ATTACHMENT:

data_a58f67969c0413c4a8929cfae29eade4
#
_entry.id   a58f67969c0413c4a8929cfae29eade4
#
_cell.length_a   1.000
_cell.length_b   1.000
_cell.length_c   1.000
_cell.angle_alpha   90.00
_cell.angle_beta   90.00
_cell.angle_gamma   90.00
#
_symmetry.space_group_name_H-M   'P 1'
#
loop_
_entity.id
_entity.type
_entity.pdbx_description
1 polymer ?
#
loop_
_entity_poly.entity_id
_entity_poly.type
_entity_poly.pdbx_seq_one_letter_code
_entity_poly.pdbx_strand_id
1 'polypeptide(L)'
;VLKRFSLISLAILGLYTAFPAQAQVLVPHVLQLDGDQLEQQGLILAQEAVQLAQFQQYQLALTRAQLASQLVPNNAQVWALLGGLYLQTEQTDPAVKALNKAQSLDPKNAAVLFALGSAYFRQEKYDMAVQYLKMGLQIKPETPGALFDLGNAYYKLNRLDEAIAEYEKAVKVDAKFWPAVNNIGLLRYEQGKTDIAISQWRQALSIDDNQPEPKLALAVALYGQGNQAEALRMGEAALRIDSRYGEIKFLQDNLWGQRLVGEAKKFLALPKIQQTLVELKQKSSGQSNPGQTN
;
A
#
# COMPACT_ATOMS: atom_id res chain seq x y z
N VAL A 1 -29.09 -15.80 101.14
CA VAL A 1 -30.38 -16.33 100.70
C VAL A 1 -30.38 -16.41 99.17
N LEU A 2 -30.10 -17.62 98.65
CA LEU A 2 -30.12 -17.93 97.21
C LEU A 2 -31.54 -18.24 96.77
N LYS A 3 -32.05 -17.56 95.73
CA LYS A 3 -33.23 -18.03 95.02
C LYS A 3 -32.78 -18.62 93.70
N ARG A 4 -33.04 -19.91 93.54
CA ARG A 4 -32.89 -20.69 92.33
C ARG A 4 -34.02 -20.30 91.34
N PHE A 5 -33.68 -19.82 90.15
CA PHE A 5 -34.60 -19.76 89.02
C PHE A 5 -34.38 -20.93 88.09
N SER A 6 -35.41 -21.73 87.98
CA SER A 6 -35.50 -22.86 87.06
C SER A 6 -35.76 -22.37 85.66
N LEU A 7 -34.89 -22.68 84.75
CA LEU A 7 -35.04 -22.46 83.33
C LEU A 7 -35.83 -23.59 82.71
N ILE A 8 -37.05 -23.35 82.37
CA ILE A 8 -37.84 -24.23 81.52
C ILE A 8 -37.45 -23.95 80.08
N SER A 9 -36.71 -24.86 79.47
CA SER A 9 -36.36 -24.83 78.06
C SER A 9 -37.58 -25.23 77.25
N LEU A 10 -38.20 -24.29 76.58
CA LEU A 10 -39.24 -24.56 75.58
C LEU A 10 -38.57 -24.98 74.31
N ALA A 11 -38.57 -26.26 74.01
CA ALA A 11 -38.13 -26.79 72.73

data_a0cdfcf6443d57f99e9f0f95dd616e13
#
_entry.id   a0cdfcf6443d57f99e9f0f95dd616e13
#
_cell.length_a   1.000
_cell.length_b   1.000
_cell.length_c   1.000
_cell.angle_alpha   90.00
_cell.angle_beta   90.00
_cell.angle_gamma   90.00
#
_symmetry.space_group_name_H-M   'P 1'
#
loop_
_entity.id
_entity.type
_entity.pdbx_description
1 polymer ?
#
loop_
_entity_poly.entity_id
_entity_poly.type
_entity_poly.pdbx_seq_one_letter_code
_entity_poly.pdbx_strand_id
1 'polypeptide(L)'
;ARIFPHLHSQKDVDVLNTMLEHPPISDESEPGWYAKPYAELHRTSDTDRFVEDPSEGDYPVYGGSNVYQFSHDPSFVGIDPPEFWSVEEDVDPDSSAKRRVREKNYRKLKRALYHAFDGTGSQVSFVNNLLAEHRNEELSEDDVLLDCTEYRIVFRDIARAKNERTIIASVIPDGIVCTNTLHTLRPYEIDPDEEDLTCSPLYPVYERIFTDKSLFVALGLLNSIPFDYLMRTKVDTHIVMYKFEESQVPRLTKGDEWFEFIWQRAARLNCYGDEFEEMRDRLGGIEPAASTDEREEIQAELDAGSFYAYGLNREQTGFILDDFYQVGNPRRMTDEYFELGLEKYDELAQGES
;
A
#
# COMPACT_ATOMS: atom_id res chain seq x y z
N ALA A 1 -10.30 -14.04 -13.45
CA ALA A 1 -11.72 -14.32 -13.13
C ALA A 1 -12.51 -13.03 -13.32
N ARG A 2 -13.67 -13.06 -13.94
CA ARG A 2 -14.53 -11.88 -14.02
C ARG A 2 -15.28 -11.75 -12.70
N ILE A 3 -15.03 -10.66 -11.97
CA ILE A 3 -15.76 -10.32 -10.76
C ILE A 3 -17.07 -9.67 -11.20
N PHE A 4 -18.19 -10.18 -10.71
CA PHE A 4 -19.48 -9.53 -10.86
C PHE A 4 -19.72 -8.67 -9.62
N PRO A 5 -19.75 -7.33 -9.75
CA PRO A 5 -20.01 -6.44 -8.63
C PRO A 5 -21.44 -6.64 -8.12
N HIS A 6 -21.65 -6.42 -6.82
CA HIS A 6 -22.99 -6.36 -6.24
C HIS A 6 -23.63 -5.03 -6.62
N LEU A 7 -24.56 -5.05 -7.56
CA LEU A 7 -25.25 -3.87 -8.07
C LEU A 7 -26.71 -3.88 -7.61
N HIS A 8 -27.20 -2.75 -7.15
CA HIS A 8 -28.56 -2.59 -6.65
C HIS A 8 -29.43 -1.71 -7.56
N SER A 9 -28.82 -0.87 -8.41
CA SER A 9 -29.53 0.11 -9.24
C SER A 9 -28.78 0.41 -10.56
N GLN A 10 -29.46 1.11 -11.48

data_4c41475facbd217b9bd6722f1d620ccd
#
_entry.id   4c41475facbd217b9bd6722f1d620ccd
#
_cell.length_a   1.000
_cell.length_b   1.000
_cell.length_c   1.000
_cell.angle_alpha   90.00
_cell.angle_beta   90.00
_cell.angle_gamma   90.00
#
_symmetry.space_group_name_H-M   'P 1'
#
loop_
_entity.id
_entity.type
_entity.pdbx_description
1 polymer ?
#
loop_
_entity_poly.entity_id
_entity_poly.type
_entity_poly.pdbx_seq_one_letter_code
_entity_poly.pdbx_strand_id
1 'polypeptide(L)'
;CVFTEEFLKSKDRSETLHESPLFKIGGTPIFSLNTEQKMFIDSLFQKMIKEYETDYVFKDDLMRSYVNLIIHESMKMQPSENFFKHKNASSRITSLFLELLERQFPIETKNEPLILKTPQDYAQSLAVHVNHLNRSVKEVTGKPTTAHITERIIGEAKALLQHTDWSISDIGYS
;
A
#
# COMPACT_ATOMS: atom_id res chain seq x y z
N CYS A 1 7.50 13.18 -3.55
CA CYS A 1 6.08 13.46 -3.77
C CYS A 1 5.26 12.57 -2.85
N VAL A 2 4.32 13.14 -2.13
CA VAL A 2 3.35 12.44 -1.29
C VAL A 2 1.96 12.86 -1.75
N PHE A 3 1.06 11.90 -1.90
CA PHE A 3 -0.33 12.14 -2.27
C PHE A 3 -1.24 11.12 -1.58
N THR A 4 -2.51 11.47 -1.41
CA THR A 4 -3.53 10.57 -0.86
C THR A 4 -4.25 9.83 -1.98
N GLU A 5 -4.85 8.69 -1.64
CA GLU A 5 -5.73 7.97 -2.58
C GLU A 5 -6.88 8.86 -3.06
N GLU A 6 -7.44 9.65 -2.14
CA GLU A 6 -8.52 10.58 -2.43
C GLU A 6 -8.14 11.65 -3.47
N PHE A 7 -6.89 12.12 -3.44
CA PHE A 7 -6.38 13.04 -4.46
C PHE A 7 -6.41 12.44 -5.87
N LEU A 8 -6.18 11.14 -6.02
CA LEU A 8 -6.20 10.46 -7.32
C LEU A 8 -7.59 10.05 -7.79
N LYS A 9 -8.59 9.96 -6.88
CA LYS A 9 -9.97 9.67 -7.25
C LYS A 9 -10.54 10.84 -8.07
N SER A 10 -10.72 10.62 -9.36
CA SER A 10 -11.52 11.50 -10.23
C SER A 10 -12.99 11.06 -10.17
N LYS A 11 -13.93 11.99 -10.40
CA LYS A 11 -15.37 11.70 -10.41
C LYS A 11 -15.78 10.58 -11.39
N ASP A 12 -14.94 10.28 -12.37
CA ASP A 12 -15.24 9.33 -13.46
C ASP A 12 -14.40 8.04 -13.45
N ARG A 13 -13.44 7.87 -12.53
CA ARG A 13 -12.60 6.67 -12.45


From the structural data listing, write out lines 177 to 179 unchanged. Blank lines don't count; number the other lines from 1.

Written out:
C LYS A 9 -10.54 10.84 -8.07
N SER A 10 -10.72 10.62 -9.36
CA SER A 10 -11.52 11.50 -10.23